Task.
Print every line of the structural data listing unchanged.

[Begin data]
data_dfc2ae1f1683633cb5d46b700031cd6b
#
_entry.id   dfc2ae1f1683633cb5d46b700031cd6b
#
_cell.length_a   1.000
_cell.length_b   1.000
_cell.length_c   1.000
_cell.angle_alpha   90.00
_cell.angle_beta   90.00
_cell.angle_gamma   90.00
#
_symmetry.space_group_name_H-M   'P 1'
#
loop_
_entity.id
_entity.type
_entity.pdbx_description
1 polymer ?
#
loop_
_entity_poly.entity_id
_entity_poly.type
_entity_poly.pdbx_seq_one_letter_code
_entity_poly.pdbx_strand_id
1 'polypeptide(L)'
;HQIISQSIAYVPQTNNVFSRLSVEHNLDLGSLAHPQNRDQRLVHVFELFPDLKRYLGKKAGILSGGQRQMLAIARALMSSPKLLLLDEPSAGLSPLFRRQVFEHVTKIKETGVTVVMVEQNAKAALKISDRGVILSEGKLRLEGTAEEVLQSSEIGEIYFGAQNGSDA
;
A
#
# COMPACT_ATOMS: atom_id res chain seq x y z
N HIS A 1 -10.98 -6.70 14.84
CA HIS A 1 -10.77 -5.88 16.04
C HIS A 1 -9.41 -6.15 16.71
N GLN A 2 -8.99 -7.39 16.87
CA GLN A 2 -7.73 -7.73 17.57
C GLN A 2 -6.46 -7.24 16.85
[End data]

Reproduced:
data_dfc2ae1f1683633cb5d46b700031cd6b
#
_entry.id   dfc2ae1f1683633cb5d46b700031cd6b
#
_cell.length_a   1.000
_cell.length_b   1.000
_cell.length_c   1.000
_cell.angle_alpha   90.00
_cell.angle_beta   90.00
_cell.angle_gamma   90.00
#
_symmetry.space_group_name_H-M   'P 1'
#
loop_
_entity.id
_entity.type
_entity.pdbx_description
1 polymer ?
#
loop_
_entity_poly.entity_id
_entity_poly.type
_entity_poly.pdbx_seq_one_letter_code
_entity_poly.pdbx_strand_id
1 'polypeptide(L)'
;HQIISQSIAYVPQTNNVFSRLSVEHNLDLGSLAHPQNRDQRLVHVFELFPDLKRYLGKKAGILSGGQRQMLAIARALMSSPKLLLLDEPSAGLSPLFRRQVFEHVTKIKETGVTVVMVEQNAKAALKISDRGVILSEGKLRLEGTAEEVLQSSEIGEIYFGAQNGSDA
;
A
#
# COMPACT_ATOMS: atom_id res chain seq x y z
N HIS A 1 -10.98 -6.70 14.84
CA HIS A 1 -10.77 -5.88 16.04
C HIS A 1 -9.41 -6.15 16.71
N GLN A 2 -8.99 -7.39 16.87
CA GLN A 2 -7.73 -7.73 17.57
C GLN A 2 -6.46 -7.24 16.85